• Mark L

    Two pieces of advice

    1. Run from the water, hide from the wind. A modern building in good shape will *not* get blown over by hurricane winds. If you are in a building higher than the possible surge tide, stay put. You are safer there than in a car trying to evacuate. If you are in a building with an elevation lower than the possible surge tide, evacuate, even if, in theory, the water will only get a foot or so above the floor. There are things called waves that batter down houses.

    Staying put if your home won’t get flooded is important — even if you are in an evacuation zone. Politicians set evacuation zones to protect themselves, not the public. Politicians are more concerned about the bad optics that occur when some fool walks out during the storm and drowns in a ditch than the risks to their constituents trapped on a jammed highway 50 miles north of their jurisdiction. So they set evacuation zones far in excess of what is needed.

    It is not just about you. It is about your neighbors, too. Fools that evacuate unnecessarily — especially those that leave an area well inland because they prefer to avoid the inconvenience of doing without electricity for a few days clog the roads, preventing those that actually *need* to go to higher ground from reaching safety.

    Hurricane-spawned tornadoes might destroy a house, but they get worse inland. You cannot run away from them because they will track you across a state. I know. We almost got hit by hurricane-spawned tornadoes in Austin after we evacuated from Galveston County one time. And there were no tornadoes in my home town.

    2. Get the biggest open-topped container you have, fill it with water, and put it in your freezer a day or two before a hurricane arrived. If it is fully frozen, a five gallon block of ice will keep your freezer chilled for a week, if the freezer isn’t opened. Useful whether you stay or go.

  • http://coalitionoftheswilling.net Mr. Bingley

    Insta linked to us a couple of times, but it doesn’t hurt to look at this again.

    Lots of hard-earned tips.

  • GP Hanner

    Hey. How ’bout some fishing line and hooks so you can catch carp in the soon-to-be-flooded sloughs?

    Naw. It could get that bad.

  • http://www.thecottagechild.blogspot.com the cottage child

    Knot a cord and whip that child until he/she has every piece of clothing they need washed and dried and folded away.

    LOL, don’t wait until college looms, start in Jr High, rinse, repeat, until they leave your home.

    Very nice list. We live in a “not a drop to drink” community – if it’s clean, we put fresh water in it. And then, of course, Guinness and cookies.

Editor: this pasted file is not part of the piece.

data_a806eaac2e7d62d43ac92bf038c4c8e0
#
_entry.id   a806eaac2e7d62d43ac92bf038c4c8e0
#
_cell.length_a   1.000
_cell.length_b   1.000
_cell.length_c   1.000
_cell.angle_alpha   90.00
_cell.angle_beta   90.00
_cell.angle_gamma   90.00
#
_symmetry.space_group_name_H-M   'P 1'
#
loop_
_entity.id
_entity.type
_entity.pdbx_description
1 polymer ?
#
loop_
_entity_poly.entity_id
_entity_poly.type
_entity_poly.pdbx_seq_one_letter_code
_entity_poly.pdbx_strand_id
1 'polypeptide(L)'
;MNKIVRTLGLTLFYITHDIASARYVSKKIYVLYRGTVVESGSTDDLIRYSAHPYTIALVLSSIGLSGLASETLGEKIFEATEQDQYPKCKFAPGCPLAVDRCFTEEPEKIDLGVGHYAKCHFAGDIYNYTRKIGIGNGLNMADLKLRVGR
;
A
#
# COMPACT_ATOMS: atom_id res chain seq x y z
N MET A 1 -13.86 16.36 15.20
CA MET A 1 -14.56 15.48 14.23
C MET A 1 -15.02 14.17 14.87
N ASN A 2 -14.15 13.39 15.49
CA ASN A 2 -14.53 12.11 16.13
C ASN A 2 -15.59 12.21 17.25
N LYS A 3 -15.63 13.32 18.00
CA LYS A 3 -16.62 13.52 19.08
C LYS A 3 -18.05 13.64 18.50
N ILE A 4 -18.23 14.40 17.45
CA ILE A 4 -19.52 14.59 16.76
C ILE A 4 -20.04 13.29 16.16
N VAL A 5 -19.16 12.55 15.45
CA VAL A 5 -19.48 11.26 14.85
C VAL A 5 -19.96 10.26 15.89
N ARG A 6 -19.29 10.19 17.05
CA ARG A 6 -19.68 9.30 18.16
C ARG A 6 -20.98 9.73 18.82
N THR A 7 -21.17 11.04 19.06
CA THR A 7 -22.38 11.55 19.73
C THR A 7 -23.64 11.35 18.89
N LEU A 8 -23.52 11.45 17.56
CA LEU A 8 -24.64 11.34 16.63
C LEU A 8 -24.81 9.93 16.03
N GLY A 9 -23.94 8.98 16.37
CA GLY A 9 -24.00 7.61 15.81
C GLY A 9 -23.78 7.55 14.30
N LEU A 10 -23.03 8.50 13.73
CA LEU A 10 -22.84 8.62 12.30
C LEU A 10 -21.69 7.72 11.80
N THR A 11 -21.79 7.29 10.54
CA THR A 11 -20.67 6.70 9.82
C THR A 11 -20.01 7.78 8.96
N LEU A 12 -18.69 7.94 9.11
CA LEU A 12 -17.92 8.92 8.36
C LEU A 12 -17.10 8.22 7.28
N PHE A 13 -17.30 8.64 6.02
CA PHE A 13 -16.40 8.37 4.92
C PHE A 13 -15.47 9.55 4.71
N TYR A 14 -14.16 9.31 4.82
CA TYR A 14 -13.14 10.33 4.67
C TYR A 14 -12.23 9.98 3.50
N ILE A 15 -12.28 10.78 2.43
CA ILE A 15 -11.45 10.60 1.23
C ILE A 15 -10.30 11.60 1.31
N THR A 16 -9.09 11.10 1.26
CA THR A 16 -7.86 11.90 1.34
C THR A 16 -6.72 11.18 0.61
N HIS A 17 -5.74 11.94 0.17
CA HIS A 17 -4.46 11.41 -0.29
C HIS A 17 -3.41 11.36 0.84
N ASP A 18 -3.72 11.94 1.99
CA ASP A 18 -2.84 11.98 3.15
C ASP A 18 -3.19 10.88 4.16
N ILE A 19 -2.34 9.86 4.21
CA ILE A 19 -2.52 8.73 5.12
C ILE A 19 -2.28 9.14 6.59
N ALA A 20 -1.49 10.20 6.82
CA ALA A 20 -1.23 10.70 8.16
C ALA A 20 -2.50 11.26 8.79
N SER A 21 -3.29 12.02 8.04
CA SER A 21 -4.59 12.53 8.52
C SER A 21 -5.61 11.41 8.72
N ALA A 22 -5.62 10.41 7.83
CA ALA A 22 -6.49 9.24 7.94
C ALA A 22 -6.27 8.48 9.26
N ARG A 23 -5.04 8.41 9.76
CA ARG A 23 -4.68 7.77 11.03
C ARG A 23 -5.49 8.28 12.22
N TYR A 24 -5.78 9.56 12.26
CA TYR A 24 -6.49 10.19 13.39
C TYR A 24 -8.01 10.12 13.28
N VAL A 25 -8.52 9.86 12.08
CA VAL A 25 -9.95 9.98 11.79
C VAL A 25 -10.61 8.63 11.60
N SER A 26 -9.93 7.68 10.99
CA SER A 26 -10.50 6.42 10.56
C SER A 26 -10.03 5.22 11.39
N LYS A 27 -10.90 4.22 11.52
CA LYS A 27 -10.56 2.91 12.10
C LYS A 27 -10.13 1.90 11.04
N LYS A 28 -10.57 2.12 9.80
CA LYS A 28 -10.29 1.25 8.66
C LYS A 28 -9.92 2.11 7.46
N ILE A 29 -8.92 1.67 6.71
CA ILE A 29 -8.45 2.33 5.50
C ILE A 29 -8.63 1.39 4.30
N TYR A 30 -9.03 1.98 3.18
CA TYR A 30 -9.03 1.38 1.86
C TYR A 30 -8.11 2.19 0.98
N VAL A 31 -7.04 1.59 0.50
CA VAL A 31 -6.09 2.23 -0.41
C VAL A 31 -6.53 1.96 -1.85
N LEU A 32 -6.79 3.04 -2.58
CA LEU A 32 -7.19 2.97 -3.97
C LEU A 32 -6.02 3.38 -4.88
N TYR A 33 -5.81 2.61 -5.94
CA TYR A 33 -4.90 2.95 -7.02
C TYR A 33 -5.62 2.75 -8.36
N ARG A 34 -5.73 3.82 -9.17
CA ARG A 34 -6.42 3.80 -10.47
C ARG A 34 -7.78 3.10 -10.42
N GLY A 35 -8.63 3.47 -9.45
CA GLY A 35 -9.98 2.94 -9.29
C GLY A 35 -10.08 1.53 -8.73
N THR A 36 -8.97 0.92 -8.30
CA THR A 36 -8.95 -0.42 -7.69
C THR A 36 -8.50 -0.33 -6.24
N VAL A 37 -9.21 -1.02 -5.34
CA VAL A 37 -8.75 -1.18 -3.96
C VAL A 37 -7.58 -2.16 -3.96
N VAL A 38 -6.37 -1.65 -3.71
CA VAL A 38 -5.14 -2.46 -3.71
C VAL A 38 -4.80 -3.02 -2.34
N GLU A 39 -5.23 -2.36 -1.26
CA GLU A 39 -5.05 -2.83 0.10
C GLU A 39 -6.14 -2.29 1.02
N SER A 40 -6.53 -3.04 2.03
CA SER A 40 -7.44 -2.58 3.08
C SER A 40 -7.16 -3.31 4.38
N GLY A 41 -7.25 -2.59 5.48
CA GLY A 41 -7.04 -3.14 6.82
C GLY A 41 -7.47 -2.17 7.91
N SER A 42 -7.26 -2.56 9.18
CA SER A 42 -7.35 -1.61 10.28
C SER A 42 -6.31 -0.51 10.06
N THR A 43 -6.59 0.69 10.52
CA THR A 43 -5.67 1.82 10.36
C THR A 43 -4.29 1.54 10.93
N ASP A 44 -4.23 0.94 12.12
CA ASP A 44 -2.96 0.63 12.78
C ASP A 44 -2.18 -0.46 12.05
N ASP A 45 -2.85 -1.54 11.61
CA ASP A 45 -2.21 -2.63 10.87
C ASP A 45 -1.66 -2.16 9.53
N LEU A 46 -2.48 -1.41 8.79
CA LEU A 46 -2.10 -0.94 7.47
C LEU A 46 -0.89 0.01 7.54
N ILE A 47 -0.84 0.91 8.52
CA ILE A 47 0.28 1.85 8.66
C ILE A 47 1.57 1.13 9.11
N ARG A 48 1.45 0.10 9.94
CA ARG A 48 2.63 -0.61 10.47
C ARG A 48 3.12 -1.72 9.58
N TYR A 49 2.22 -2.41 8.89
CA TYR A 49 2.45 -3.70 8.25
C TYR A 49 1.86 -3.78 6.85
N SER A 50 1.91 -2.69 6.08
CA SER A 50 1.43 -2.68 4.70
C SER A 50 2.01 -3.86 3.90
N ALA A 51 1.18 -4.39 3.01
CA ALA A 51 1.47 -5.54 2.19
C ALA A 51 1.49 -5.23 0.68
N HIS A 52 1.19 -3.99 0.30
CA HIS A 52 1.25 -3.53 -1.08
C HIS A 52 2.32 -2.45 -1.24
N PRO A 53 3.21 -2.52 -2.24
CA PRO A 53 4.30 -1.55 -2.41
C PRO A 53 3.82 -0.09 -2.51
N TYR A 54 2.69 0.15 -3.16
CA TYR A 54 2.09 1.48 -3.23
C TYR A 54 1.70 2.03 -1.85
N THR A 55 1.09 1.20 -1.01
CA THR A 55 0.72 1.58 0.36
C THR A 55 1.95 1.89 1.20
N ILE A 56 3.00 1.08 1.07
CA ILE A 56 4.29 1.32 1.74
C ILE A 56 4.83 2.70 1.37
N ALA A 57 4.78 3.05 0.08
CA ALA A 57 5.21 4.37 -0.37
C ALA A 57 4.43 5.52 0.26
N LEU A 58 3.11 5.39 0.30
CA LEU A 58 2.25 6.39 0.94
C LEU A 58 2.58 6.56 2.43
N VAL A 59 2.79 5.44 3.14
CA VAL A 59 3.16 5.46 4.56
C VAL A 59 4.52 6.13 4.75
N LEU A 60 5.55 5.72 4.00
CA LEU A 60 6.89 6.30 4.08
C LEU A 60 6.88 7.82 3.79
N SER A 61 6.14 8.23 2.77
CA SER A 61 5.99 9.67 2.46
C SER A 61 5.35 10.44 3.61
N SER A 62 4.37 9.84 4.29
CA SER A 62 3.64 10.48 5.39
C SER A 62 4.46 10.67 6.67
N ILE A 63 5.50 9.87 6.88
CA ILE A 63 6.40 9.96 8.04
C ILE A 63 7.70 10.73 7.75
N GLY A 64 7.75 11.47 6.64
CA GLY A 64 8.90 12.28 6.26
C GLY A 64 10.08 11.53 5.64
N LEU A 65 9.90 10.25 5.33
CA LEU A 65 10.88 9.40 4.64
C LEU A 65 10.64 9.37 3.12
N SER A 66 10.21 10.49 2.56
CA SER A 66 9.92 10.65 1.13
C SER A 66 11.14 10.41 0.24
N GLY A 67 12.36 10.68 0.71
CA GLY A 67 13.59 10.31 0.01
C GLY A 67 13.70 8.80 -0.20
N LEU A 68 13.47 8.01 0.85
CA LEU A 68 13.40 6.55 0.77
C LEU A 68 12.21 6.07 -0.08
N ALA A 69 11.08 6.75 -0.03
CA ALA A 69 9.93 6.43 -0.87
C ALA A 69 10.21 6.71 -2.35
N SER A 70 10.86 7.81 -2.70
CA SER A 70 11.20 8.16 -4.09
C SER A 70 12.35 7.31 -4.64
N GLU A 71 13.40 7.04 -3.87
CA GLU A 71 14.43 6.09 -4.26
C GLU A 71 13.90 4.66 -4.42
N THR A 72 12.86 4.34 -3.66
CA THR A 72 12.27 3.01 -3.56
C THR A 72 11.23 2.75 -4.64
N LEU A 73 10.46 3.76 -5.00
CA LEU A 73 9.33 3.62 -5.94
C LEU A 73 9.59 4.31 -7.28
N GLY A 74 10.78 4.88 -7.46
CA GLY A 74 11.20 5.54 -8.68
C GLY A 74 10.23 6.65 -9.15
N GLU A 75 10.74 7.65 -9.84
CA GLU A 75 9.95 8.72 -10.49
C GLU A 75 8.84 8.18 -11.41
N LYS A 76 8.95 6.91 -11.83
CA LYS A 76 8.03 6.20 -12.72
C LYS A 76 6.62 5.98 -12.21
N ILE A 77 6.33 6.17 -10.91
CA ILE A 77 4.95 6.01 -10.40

• http://www.ilike.com/artist/Ritchie+the+Riveter Ritchie The Riveter

    To add to Mark L.’s advice, it’s also about our first responders when it comes to staying vs. going.

    Do make sure that there is NO chance you won’t have to run from the water, before you decide to stay in the face of an evac order … for your rescue can put your rescuers at great risk.

    I couldn’t believe it this morning, watching News12 (the cable company’s exclusive channel that focuses on Long Island) and seeing them interview a lady who is staying in her 7th-floor oceanfront apartment on Long Beach. I’ve driven by this building … and there is a high probability that it will be an island by tomorrow; any rescue would have to be by boat — in the face of waves that normally would break well away from that building.

    As for me, I am over two miles inland from the Great South Bay … with Fire Island, about three more miles out, between the bay and open ocean. Flooding for us should be minor at worst, but we are prepared for an extended power outage (not including cookies, but including chocolate!). As long as our windows hold up (and there are no tornadoes), we will shelter in place.

  • http://Dumbolddad.blogspot.com Dedicated_Dad

    My best tip: pack any extra space in your freezer full of water-bottles.

    First, the more full it is, the longer it will stay frozen!
    Second, it’s easy to move some to the’fridge to keep it cool too…
    Lastly, when they thaw you can drink them, and they’ll still be COLD!

    They can last through many freeze/thaw cycles, so you can use them over and over!

    HTH

    DD

  • http://houseofzathras.com Mrs. Who

    I’m a life-long Gulf Coast resident and have been through many hurricanes. All of these items are good…but you also need ‘hurricane undies’. 100% Cotton. If you are without power for several days in the hottest days of summer, they are very, very necessary to your comfort.

  • http://caseyknits.wordpress.com Casey

    Candles (in big, heavy holders) and flashlights (and lots of batteries for those) are also essential.

    Something to do that doesn’t involve electricity or leaving the house is a good idea too – I have my knitting, boyfriend has books to read – because honestly, the last thing ANYONE needs in a natural catastrophe is to sit there panicking about the world coming to an end (I’ve seen a lot of this online over the past 2 days). Distract yourself, fergodsakes. Think of it as Mother Nature’s way of telling you to take a day to sit around, relax, eat ice cream, and finish that book. ;)

    I’m so glad someone else has the “WTF are you buying perishables for??” mentality. I’ve never understood the logic.

    [I forgot to mention that one can create a candle from a can of crisco and some string... -admin]